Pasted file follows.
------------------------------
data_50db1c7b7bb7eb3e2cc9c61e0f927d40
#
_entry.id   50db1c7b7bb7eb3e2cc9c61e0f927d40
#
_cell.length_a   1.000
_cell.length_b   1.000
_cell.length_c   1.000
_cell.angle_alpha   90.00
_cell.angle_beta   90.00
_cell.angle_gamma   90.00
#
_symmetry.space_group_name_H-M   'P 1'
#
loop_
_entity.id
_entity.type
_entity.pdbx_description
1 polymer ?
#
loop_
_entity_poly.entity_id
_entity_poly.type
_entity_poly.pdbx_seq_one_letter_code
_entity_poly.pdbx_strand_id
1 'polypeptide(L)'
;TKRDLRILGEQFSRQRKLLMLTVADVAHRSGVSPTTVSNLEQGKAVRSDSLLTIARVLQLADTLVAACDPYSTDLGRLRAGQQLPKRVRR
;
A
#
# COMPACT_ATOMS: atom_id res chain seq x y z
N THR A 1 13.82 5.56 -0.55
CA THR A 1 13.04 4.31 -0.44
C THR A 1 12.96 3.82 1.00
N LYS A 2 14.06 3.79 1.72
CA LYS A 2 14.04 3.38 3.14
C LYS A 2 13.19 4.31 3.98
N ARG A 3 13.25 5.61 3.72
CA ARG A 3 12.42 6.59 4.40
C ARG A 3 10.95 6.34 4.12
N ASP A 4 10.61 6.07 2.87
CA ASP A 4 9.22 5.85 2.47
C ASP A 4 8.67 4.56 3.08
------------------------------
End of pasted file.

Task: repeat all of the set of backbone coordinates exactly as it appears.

data_50db1c7b7bb7eb3e2cc9c61e0f927d40
#
_entry.id   50db1c7b7bb7eb3e2cc9c61e0f927d40
#
_cell.length_a   1.000
_cell.length_b   1.000
_cell.length_c   1.000
_cell.angle_alpha   90.00
_cell.angle_beta   90.00
_cell.angle_gamma   90.00
#
_symmetry.space_group_name_H-M   'P 1'
#
loop_
_entity.id
_entity.type
_entity.pdbx_description
1 polymer ?
#
loop_
_entity_poly.entity_id
_entity_poly.type
_entity_poly.pdbx_seq_one_letter_code
_entity_poly.pdbx_strand_id
1 'polypeptide(L)'
;TKRDLRILGEQFSRQRKLLMLTVADVAHRSGVSPTTVSNLEQGKAVRSDSLLTIARVLQLADTLVAACDPYSTDLGRLRAGQQLPKRVRR
;
A
#
# COMPACT_ATOMS: atom_id res chain seq x y z
N THR A 1 13.82 5.56 -0.55
CA THR A 1 13.04 4.31 -0.44
C THR A 1 12.96 3.82 1.00
N LYS A 2 14.06 3.79 1.72
CA LYS A 2 14.04 3.38 3.14
C LYS A 2 13.19 4.31 3.98
N ARG A 3 13.25 5.61 3.72
CA ARG A 3 12.42 6.59 4.40
C ARG A 3 10.95 6.34 4.12
N ASP A 4 10.61 6.07 2.87
CA ASP A 4 9.22 5.85 2.47
C ASP A 4 8.67 4.56 3.08